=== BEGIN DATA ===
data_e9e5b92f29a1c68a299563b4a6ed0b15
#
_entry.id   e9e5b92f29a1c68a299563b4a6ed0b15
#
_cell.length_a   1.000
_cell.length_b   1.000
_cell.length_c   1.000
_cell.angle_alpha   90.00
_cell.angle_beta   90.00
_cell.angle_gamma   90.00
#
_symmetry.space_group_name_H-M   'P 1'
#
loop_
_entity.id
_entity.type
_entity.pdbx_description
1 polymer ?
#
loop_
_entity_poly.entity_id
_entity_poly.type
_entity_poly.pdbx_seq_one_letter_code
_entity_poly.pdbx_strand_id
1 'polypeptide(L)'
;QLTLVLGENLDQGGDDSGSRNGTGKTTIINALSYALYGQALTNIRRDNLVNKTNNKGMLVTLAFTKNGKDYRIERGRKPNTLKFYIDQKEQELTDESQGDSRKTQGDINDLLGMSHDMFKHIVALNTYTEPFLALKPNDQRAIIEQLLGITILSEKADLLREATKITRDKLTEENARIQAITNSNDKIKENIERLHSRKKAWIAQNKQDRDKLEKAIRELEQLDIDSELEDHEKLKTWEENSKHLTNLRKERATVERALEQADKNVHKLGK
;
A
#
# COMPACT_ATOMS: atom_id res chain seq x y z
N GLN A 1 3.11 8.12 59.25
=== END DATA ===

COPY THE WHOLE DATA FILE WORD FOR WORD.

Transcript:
data_e9e5b92f29a1c68a299563b4a6ed0b15
#
_entry.id   e9e5b92f29a1c68a299563b4a6ed0b15
#
_cell.length_a   1.000
_cell.length_b   1.000
_cell.length_c   1.000
_cell.angle_alpha   90.00
_cell.angle_beta   90.00
_cell.angle_gamma   90.00
#
_symmetry.space_group_name_H-M   'P 1'
#
loop_
_entity.id
_entity.type
_entity.pdbx_description
1 polymer ?
#
loop_
_entity_poly.entity_id
_entity_poly.type
_entity_poly.pdbx_seq_one_letter_code
_entity_poly.pdbx_strand_id
1 'polypeptide(L)'
;QLTLVLGENLDQGGDDSGSRNGTGKTTIINALSYALYGQALTNIRRDNLVNKTNNKGMLVTLAFTKNGKDYRIERGRKPNTLKFYIDQKEQELTDESQGDSRKTQGDINDLLGMSHDMFKHIVALNTYTEPFLALKPNDQRAIIEQLLGITILSEKADLLREATKITRDKLTEENARIQAITNSNDKIKENIERLHSRKKAWIAQNKQDRDKLEKAIRELEQLDIDSELEDHEKLKTWEENSKHLTNLRKERATVERALEQADKNVHKLGK
;
A
#
# COMPACT_ATOMS: atom_id res chain seq x y z
N GLN A 1 3.11 8.12 59.25